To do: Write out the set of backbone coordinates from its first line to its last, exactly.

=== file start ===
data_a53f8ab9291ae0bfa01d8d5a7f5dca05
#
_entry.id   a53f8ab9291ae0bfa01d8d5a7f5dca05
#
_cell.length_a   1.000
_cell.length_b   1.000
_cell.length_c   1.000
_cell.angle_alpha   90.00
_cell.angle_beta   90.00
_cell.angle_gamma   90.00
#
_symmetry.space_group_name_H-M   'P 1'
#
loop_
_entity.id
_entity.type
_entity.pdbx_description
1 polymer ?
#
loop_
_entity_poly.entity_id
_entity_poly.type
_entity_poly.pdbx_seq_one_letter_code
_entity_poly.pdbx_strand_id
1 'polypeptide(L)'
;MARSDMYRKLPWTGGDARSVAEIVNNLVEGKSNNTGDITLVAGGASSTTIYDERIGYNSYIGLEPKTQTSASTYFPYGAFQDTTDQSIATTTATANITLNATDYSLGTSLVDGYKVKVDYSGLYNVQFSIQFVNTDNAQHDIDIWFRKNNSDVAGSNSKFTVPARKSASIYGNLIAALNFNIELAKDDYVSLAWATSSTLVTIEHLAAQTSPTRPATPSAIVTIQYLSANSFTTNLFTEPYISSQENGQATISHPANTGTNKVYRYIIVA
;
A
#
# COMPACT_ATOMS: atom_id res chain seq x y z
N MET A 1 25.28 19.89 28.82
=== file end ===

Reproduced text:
data_a53f8ab9291ae0bfa01d8d5a7f5dca05
#
_entry.id   a53f8ab9291ae0bfa01d8d5a7f5dca05
#
_cell.length_a   1.000
_cell.length_b   1.000
_cell.length_c   1.000
_cell.angle_alpha   90.00
_cell.angle_beta   90.00
_cell.angle_gamma   90.00
#
_symmetry.space_group_name_H-M   'P 1'
#
loop_
_entity.id
_entity.type
_entity.pdbx_description
1 polymer ?
#
loop_
_entity_poly.entity_id
_entity_poly.type
_entity_poly.pdbx_seq_one_letter_code
_entity_poly.pdbx_strand_id
1 'polypeptide(L)'
;MARSDMYRKLPWTGGDARSVAEIVNNLVEGKSNNTGDITLVAGGASSTTIYDERIGYNSYIGLEPKTQTSASTYFPYGAFQDTTDQSIATTTATANITLNATDYSLGTSLVDGYKVKVDYSGLYNVQFSIQFVNTDNAQHDIDIWFRKNNSDVAGSNSKFTVPARKSASIYGNLIAALNFNIELAKDDYVSLAWATSSTLVTIEHLAAQTSPTRPATPSAIVTIQYLSANSFTTNLFTEPYISSQENGQATISHPANTGTNKVYRYIIVA
;
A
#
# COMPACT_ATOMS: atom_id res chain seq x y z
N MET A 1 25.28 19.89 28.82